Photographer: Alessia Pierdomenico/Bloomberg

UniCredit (and Italy) Reap Rewards of Successful Bad-Loan Sale

UniCredit SpA Chief Executive Officer Jean Pierre Mustier, who has made cleaning up the lender’s balance sheet a hallmark of his tenure, is close to reaping the benefits of the biggest disposal of bad loans in Italian history.

Earlier this year, Italy’s top lender wrapped up 14 months of negotiations to close the sale of 17.7 billion euros ($22 billion) in non-performing loans to investors, and it’s now set for a capital boost from the trade. Dubbed Project FINO, the transaction bolstered confidence in efforts by the sector to tackle its legacy of soured debt, boosting stock prices and prompting more disposals across the industry.

Jean Pierre Mustier

Photographer: Krisztian Bocsi/Bloomberg

"FINO has been the trailblazer for the Italian bad-loan market,” said Massimo Famularo of Milan-based Frontis NPL, which helps manage and advise on bad debt. “The transaction sent the right message to the Italian banking industry."

UniCredit’s loan disposal came as Italy’s banks were choking under the pressure of more than 300 billion euros in non-performing debt amassed during the country’s deepest post-war recession. The crisis even forced the Italian government to rescue some banks with the biggest bailouts in decades.

What UniCredit showed was that Italian lenders were finally getting serious about their bad-debt problem (see chart below), boosting the sector’s allure for investors. While the country’s recent inconclusive election result has clouded the economic outlook somewhat, Italian bank shares are up 50 percent from December 2016, dwarfing the 14 percent gains posted by the benchmark STOXX Europe 600 Banks Price Index.

UniCredit stock jumped 66 percent in the same period, though it still trades 30 percent below its tangible book value. By contrast, Intesa Sanpaolo SpA, Italy’s second-biggest bank by assets, trades at book value, while smaller Italian lenders including UBI Banca SpA trade at less than half of book value.

The Road Ahead

Italian banks are delivering on plans to reduce their bad debt levels

Source: Company filings

Note: Paschi's 2017 ratio would be 21% when including a major planned portfolio disposal

Mustier, a Frenchman who once led Societe Generale SA’s investment bank, started working on FINO shortly after taking the top job at UniCredit in July 2016. In its initial phase, Fortress Investment and Pacific Investment Management Co. agreed to buy 50.1 percent of the portfolio at an average price of about 13 percent of the gross book value. Then, last year, UniCredit securitized the loans in three different vehicles as it sought to cut more of its exposure.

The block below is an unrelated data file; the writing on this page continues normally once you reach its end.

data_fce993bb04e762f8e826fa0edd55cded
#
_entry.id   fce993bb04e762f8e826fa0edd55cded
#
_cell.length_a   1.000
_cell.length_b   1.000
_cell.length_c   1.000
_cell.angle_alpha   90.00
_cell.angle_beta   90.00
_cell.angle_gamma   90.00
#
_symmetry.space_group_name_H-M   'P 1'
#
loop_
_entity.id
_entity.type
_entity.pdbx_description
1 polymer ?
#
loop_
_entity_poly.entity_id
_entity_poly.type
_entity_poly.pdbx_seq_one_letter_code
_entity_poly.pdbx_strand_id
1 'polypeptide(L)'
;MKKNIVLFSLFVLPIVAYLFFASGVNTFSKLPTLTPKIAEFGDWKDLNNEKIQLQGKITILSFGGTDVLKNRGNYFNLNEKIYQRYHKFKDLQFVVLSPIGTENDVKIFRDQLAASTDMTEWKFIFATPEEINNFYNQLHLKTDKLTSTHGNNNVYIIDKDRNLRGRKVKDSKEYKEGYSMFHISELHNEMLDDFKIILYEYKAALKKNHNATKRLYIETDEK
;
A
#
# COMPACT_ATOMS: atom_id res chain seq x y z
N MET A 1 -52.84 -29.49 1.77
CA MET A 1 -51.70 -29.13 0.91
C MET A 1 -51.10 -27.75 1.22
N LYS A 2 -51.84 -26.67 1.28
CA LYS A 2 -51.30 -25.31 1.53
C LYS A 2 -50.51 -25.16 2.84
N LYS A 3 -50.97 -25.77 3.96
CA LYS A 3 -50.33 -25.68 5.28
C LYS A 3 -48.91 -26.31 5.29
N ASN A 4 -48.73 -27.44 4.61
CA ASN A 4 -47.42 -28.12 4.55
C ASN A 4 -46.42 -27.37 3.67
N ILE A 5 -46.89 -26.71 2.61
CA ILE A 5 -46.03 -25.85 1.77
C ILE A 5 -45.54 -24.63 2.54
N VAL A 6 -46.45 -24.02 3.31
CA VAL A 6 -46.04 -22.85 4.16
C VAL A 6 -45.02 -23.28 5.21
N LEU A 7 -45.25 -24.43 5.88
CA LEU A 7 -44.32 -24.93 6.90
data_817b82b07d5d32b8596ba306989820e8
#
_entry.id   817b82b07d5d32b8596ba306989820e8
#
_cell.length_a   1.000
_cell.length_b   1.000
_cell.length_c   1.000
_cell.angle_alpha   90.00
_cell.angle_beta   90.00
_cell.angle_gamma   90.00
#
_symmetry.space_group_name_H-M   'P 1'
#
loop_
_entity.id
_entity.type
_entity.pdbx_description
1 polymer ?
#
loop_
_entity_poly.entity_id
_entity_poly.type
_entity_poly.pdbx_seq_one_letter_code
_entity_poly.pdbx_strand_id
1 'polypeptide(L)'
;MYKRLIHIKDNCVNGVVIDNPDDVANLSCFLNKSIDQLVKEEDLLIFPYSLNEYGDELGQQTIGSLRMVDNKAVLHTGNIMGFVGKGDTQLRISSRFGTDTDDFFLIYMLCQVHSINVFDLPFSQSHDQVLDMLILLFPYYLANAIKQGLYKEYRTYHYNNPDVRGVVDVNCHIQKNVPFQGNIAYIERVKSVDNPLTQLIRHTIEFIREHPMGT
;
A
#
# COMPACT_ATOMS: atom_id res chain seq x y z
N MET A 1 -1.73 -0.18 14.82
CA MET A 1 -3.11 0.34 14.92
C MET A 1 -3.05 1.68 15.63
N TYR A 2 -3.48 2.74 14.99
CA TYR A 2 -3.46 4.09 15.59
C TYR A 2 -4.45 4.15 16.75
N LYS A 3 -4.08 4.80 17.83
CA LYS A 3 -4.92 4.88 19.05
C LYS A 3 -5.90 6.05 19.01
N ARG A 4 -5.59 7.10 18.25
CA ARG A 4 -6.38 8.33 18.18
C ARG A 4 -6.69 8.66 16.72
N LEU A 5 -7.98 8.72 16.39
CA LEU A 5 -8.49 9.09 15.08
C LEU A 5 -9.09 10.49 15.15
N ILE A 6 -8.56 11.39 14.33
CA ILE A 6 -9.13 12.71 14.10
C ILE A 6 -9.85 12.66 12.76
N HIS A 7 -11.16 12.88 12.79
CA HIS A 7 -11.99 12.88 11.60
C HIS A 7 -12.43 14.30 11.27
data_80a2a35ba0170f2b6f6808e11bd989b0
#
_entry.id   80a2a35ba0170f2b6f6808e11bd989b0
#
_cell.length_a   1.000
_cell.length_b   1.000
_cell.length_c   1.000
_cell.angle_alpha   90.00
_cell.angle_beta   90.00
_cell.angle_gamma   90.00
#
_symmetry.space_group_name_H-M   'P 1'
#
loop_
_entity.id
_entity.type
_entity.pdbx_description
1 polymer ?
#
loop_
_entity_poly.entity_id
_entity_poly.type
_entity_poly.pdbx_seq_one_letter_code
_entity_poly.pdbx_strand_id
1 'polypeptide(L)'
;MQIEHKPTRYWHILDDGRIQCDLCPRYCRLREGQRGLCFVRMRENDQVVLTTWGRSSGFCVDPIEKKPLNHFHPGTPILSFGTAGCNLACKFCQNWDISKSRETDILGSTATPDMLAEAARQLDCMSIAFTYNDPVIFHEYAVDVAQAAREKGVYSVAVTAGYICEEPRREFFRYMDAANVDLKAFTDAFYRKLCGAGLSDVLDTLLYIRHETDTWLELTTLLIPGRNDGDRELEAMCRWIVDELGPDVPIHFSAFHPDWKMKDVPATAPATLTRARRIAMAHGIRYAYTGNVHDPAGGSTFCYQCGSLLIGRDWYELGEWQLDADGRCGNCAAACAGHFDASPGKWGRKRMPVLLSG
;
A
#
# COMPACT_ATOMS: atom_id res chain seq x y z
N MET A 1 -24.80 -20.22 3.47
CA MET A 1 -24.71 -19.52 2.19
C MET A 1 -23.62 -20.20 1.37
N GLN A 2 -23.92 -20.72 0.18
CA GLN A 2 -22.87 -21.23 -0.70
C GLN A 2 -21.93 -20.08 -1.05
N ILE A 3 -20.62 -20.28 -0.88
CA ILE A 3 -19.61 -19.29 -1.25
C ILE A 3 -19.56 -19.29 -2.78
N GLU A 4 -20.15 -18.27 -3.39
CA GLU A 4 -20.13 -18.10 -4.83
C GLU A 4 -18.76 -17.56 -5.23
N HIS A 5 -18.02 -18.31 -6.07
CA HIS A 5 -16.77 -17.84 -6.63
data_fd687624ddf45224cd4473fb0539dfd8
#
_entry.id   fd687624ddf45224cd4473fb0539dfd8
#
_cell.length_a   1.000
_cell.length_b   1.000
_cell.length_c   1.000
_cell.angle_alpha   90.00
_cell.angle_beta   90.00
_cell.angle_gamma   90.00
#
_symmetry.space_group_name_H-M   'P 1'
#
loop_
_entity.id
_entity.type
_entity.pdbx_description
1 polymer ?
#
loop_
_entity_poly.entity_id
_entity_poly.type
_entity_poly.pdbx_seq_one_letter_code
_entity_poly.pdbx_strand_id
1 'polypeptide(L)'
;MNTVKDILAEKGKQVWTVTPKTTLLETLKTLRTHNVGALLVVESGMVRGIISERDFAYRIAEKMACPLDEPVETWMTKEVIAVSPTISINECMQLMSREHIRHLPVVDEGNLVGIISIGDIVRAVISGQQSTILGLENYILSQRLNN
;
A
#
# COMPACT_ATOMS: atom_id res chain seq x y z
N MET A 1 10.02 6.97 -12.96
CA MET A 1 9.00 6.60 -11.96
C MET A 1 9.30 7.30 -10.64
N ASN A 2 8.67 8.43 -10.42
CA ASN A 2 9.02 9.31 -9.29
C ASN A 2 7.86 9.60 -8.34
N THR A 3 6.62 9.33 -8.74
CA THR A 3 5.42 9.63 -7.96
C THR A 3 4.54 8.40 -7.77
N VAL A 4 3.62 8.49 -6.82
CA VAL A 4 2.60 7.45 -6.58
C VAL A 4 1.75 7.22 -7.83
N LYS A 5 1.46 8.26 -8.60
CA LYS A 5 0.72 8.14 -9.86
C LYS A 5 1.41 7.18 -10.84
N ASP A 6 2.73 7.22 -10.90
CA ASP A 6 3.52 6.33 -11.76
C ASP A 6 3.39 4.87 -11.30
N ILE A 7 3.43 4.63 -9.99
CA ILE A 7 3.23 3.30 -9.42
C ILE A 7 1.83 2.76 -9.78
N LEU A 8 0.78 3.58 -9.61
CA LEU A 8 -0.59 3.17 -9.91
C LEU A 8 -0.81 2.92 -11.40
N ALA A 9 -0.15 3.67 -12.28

Assicurazioni Generali SpA and King Street Capital joined in, buying a portion of the notes with Fortress, now one of the largest international investors in Italy’s bad loans.

The transaction, which the European Central Bank followed closely, saw UniCredit cutting its holding in FINO to below 20 percent. As a result of reducing its exposure on the loan package to a level that’s deemed less material, the bank plans to secure a capital boost as laid out under the ECB’s guidelines.

That will increase UniCredit’s common equity Tier 1 ratio by a net 10 basis points at the end of the first quarter. The ratio stood at 13.6 percent at the end of 2017, up from 10.5 percent when Mustier took over at UniCredit and some way above the 9.2 percent it reached at the depths of Europe’s sovereign debt crisis.

Officials for UniCredit declined to comment on FINO, as did the ECB, in line with its policy of not discussing individual companies.

For all the optimism sparked by the loan sales in Italian financial circles, the country’s banks still face headwinds. New ECB guidelines on loans that turn sour, expected Thursday, could force firms to further accelerate their cleanups.

Italian lenders have also been rattled by the political instability unleashed by an inconclusive March 4 general election that’s left the country without a clear parliamentary majority. A prolonged stalemate may heighten concerns about the country’s economic rebound, which still lags behind that of Germany, France and Spain.

“Banks may be the ones suffering the most if uncertainty persists because they are among the most exposed to the domestic economic cycle,” said Luca Rubini, managing director at Fidentiis Equities.

UniCredit also anticipates that its CET1 ratio will fall somewhat from here. It expects that another set of regulations -- including the introduction of a requirement to cover potential losses as soon as a loan is made -- will trim its capital buffers in the short term, and aims to reach a CET1 ratio of above 12.5 percent for 2019. The average consensus for European banks is 13 percent next year, according to Bloomberg Intelligence.

That all still marks a sharp improvement for UniCredit and the bank’s fortunes are helping to boost those of the broader Italian banking industry.

“UniCredit is doing the right things to de-risk its balance sheet,” said Wolfram Mrowetz, CEO of Italian broker Alisei SIM. “The finalization of FINO marks an important step not only for the bank but for the whole Italian banking industry, which in some cases still need additional clean up.”

— With assistance by Chiara Remondini, and Nicholas Comfort

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